Why any of us journalists can learn from the tabloids' astute methods

I am probably not known as tabloids’ best friend. However I must admit that those newspapers have a power of fascination on me. Why?
Simply because they seem to always reach the goals they set. Targeting a large scale of customers, the tabloids manage to catch their eye in any case. Moreover, and despite their lack of intellectual topics, they are certainly the best selling papers all over the world.
How come The Sun is more popular than the intellectual The Guardian? How come most people prefer losing themselves into The National Enquirer than reading The New York Times, for instance?
Well…maybe because the tabloids the common citizen s curiosity better.
Can t beat the tabloids? Learn from them! You can use their tactics- with better working ethics, though.
Just buy one of them tabloids. Have a deeper look at the newspaper s very conception. Ask yourself what would make you wanna buy it.
First of all, any clever journalist ought to know that a well built headline makes any article, report or story, no matter what the subject line is.
So before you start gathering ideas and finding a proper architecture for your article, take enough time to think and rethink your title.
If you look at it very carefully, behind each successful article lies a cleverly handled headline!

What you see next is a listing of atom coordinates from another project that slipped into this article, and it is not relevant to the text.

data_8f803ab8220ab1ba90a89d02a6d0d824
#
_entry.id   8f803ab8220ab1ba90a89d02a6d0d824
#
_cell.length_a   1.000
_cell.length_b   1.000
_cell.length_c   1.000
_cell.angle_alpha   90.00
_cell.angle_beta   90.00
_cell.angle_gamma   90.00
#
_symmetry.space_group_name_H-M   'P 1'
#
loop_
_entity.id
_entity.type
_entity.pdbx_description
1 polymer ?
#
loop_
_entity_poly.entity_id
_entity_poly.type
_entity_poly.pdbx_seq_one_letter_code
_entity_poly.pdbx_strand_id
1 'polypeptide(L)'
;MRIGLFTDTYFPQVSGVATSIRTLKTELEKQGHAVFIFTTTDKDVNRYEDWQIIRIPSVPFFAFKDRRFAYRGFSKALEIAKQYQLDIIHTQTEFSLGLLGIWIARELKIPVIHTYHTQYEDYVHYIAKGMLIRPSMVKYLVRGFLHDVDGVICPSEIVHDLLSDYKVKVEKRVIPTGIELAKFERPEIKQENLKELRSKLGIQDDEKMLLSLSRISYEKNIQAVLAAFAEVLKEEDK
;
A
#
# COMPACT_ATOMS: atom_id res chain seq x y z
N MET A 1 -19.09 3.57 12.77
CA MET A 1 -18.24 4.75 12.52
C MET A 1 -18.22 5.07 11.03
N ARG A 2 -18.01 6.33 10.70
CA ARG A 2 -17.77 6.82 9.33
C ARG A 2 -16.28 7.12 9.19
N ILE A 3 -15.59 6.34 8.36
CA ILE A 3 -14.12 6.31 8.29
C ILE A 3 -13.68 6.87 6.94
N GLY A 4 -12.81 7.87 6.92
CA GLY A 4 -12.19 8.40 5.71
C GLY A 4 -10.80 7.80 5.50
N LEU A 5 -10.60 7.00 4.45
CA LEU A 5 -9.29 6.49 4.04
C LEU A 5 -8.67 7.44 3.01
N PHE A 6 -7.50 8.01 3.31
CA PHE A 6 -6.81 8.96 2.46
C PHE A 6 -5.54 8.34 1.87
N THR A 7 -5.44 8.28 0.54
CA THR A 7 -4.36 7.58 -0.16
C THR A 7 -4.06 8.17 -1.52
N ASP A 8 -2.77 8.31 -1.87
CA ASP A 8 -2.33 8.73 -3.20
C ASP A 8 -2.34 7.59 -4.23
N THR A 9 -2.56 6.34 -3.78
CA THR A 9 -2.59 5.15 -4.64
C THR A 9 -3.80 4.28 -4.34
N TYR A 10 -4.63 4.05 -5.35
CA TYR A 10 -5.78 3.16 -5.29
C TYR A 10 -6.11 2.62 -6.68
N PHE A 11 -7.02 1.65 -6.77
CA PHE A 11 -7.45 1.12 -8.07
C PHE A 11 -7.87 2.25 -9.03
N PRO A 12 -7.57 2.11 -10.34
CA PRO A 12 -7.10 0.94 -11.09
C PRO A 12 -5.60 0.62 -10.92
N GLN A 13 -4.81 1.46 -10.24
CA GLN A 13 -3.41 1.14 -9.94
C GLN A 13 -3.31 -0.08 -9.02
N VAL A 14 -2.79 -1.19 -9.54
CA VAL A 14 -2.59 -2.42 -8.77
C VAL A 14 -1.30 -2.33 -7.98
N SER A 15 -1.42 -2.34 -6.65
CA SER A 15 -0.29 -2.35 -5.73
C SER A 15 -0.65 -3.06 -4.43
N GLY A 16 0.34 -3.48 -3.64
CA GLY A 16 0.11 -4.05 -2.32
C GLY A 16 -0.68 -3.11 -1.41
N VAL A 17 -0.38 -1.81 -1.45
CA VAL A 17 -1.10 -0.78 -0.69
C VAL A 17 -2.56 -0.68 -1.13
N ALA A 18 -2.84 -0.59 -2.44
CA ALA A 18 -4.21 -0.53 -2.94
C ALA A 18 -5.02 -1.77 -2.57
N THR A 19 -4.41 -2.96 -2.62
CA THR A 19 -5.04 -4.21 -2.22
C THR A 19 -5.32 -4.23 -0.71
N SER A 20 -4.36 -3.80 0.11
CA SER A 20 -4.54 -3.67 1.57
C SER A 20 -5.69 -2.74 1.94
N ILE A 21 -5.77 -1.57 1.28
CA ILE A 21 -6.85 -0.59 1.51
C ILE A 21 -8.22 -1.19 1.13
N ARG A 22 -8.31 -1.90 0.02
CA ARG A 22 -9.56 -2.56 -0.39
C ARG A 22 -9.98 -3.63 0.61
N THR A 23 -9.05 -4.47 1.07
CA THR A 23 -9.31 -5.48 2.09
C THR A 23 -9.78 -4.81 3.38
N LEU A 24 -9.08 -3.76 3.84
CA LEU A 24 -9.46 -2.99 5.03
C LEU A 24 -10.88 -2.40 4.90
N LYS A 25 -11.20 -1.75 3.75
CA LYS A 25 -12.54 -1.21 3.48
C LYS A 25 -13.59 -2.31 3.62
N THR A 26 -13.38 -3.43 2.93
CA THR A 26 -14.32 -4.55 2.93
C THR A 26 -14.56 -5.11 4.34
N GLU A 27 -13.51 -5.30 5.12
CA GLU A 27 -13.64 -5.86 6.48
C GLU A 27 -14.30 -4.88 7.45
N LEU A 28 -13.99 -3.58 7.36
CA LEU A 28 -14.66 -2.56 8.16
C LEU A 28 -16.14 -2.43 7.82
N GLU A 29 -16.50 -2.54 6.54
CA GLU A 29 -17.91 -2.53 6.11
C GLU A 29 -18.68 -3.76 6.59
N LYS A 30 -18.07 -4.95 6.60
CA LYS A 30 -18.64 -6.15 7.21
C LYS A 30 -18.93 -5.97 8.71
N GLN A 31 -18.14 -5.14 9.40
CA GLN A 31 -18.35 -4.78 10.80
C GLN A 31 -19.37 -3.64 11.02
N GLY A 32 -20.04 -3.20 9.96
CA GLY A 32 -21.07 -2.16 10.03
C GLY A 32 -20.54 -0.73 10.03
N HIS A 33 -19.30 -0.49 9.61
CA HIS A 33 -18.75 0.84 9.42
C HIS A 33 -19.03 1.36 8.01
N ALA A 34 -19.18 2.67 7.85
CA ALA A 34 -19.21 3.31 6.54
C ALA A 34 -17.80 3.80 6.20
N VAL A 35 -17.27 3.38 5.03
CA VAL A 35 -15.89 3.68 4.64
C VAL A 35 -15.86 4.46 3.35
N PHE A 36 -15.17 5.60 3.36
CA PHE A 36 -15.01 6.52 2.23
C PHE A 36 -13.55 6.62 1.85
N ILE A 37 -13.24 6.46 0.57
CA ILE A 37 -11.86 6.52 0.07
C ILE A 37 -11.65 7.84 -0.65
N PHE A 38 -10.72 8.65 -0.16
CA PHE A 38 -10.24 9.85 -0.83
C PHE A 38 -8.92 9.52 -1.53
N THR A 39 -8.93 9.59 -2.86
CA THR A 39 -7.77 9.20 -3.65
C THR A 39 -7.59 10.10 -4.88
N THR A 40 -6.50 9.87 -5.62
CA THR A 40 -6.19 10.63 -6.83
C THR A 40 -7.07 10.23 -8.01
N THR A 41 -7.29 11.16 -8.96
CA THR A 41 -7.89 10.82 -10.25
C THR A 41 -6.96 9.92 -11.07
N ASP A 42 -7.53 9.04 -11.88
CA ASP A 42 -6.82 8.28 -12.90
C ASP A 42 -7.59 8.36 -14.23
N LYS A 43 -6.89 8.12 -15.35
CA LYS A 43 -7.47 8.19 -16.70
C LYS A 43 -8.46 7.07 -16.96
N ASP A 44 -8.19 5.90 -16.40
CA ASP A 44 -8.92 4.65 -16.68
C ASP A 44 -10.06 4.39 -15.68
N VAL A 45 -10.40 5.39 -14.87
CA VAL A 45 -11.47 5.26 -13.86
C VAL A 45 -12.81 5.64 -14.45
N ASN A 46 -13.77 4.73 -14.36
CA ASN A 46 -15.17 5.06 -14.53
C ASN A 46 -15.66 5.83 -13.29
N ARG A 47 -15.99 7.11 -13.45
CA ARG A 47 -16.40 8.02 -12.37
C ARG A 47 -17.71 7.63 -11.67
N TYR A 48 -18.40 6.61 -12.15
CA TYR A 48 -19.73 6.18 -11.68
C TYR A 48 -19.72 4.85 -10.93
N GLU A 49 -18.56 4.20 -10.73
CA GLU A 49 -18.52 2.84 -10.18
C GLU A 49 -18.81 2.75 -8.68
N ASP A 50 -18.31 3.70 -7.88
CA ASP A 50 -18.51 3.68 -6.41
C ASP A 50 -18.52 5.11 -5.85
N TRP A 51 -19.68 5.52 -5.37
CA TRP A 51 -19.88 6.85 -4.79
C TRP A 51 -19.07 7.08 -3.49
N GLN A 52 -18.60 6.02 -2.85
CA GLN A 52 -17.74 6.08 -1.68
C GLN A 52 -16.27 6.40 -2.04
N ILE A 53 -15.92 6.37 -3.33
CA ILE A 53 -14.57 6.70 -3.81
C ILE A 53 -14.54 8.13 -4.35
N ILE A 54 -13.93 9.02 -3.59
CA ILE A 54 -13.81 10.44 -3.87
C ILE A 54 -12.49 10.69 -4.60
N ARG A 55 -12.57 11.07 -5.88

Second, remember that a picture is worth a thousand words! Yes, this is probably one of tabloids least hidden secret. Try to insert a picture that will illustrate your words.
Third, go straight to the subject. Don’t drown your article into a myriad of superficial details that might be of interest for you, yet a boredom for your readership. In short, offer a precise, structured article.
Fourth, quote them people into their own quotes!
To add credibility to your article or report, it is always useful to possess people s original quotations. Those are the ingredients that will help spice up your article.
However if you wanna be considered a journalist who is worth his weight, don t follow tabloids shameful example: never ever spread any gossips.
You are unsure of your source? You’d like to inform your readership, though? In that case, sentences like  it is rumored or an unofficial source says (yet it is unconfirmed) can help you out of any form of embarrassment.
Beginners might consider looking at tabloids as a waste of time. However, any experienced writer will confirm you that only an acute sense of observation combined with a strong will to perfect one s craft will make a professional writer/ journalist of you.
Copyright by Isabelle Esling
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